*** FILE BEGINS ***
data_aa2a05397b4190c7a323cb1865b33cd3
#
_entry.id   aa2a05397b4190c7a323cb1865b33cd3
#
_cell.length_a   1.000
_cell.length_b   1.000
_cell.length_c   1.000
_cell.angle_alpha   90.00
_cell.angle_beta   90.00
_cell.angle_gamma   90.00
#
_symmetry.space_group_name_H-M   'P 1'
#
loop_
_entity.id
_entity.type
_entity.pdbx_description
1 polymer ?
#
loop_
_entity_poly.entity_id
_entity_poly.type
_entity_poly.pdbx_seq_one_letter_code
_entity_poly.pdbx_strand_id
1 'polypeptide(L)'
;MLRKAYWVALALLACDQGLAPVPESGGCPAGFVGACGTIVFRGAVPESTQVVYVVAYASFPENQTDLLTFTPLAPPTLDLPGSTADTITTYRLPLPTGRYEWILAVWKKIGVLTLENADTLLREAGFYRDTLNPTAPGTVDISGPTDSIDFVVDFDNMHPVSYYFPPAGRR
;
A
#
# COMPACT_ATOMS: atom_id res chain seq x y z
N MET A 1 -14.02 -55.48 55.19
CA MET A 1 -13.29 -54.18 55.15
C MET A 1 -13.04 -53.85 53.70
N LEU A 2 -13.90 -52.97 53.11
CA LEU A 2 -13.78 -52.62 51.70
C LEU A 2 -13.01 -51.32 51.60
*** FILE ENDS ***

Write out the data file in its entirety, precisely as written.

data_aa2a05397b4190c7a323cb1865b33cd3
#
_entry.id   aa2a05397b4190c7a323cb1865b33cd3
#
_cell.length_a   1.000
_cell.length_b   1.000
_cell.length_c   1.000
_cell.angle_alpha   90.00
_cell.angle_beta   90.00
_cell.angle_gamma   90.00
#
_symmetry.space_group_name_H-M   'P 1'
#
loop_
_entity.id
_entity.type
_entity.pdbx_description
1 polymer ?
#
loop_
_entity_poly.entity_id
_entity_poly.type
_entity_poly.pdbx_seq_one_letter_code
_entity_poly.pdbx_strand_id
1 'polypeptide(L)'
;MLRKAYWVALALLACDQGLAPVPESGGCPAGFVGACGTIVFRGAVPESTQVVYVVAYASFPENQTDLLTFTPLAPPTLDLPGSTADTITTYRLPLPTGRYEWILAVWKKIGVLTLENADTLLREAGFYRDTLNPTAPGTVDISGPTDSIDFVVDFDNMHPVSYYFPPAGRR
;
A
#
# COMPACT_ATOMS: atom_id res chain seq x y z
N MET A 1 -14.02 -55.48 55.19
CA MET A 1 -13.29 -54.18 55.15
C MET A 1 -13.04 -53.85 53.70
N LEU A 2 -13.90 -52.97 53.11
CA LEU A 2 -13.78 -52.62 51.70
C LEU A 2 -13.01 -51.32 51.60